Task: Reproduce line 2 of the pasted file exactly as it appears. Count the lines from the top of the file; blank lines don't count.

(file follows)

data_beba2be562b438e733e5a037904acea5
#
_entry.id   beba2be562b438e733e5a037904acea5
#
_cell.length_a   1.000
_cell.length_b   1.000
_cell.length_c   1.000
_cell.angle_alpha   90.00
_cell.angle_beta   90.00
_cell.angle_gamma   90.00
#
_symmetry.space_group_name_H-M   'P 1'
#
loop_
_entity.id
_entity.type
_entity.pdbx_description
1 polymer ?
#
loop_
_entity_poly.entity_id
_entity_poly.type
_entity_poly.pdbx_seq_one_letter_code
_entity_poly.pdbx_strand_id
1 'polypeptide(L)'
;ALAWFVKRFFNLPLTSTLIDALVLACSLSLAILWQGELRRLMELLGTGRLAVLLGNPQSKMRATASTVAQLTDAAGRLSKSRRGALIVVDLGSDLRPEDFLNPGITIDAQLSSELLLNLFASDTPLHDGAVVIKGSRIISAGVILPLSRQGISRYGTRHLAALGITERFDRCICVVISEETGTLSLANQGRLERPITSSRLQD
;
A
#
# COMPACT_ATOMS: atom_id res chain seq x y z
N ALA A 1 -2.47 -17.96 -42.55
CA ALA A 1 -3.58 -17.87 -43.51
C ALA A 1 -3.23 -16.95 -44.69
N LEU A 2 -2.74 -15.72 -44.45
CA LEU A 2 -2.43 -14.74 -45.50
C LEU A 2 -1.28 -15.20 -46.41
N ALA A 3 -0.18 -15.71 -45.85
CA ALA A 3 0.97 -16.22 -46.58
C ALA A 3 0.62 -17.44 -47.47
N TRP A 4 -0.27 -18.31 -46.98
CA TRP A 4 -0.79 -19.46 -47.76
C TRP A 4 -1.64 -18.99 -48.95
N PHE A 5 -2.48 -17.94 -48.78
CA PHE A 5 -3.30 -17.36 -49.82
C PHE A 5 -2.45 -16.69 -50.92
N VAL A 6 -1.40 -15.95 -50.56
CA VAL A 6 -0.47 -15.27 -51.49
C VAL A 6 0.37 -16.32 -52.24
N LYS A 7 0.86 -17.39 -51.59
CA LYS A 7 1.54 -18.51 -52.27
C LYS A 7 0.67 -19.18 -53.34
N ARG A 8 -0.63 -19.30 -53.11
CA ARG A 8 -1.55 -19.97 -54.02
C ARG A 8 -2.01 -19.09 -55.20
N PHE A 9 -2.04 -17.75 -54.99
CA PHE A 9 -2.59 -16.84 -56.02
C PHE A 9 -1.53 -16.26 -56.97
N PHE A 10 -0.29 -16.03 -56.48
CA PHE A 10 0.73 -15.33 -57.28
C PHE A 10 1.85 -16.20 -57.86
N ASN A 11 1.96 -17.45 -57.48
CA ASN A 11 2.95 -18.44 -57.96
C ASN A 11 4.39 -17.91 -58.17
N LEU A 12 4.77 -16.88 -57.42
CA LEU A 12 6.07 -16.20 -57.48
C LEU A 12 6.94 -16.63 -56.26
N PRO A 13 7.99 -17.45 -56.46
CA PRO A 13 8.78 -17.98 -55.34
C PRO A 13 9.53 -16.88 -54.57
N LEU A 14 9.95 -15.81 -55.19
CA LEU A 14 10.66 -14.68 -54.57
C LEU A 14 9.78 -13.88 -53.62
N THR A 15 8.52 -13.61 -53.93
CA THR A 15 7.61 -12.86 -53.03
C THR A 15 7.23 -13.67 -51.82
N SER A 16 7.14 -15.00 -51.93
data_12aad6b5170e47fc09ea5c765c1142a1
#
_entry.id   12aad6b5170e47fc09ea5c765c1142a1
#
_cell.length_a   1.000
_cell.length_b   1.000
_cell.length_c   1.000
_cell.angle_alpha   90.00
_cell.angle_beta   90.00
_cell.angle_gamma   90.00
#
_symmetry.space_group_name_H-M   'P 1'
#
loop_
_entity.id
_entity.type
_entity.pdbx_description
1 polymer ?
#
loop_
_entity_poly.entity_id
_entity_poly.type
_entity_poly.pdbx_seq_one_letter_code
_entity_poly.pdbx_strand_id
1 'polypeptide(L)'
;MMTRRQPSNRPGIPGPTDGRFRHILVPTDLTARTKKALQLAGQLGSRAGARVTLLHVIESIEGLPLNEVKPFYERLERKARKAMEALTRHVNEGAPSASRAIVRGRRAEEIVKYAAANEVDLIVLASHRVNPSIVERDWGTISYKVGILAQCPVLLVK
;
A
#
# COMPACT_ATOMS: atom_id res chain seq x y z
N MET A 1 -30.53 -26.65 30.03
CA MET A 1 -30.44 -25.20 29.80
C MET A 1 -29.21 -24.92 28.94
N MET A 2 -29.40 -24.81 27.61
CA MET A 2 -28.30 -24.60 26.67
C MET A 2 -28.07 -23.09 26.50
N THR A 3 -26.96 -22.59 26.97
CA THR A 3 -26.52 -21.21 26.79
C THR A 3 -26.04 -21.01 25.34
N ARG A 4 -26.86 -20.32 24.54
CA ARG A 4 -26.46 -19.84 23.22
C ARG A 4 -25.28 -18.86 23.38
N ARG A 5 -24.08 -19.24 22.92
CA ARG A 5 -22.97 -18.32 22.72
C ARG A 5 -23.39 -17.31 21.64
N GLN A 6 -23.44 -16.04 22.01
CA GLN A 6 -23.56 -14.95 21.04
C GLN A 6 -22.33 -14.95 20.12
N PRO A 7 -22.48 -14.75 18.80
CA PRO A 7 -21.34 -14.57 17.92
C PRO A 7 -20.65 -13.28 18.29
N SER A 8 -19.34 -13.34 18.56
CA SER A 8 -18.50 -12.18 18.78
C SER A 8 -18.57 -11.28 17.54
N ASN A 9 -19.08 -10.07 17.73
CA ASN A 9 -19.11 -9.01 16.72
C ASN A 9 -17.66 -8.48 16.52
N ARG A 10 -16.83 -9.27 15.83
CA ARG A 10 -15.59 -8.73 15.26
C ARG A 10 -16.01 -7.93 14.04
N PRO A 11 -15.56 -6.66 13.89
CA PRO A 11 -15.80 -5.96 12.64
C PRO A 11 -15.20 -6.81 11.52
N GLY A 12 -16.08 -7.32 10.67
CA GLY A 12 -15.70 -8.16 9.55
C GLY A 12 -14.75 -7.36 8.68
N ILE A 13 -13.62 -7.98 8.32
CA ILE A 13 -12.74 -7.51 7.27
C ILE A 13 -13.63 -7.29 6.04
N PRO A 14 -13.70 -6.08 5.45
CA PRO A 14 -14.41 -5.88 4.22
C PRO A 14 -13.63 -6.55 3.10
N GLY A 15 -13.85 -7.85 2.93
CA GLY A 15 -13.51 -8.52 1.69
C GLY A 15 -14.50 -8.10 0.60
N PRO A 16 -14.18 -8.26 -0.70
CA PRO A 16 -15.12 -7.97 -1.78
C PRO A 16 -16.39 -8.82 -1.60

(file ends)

#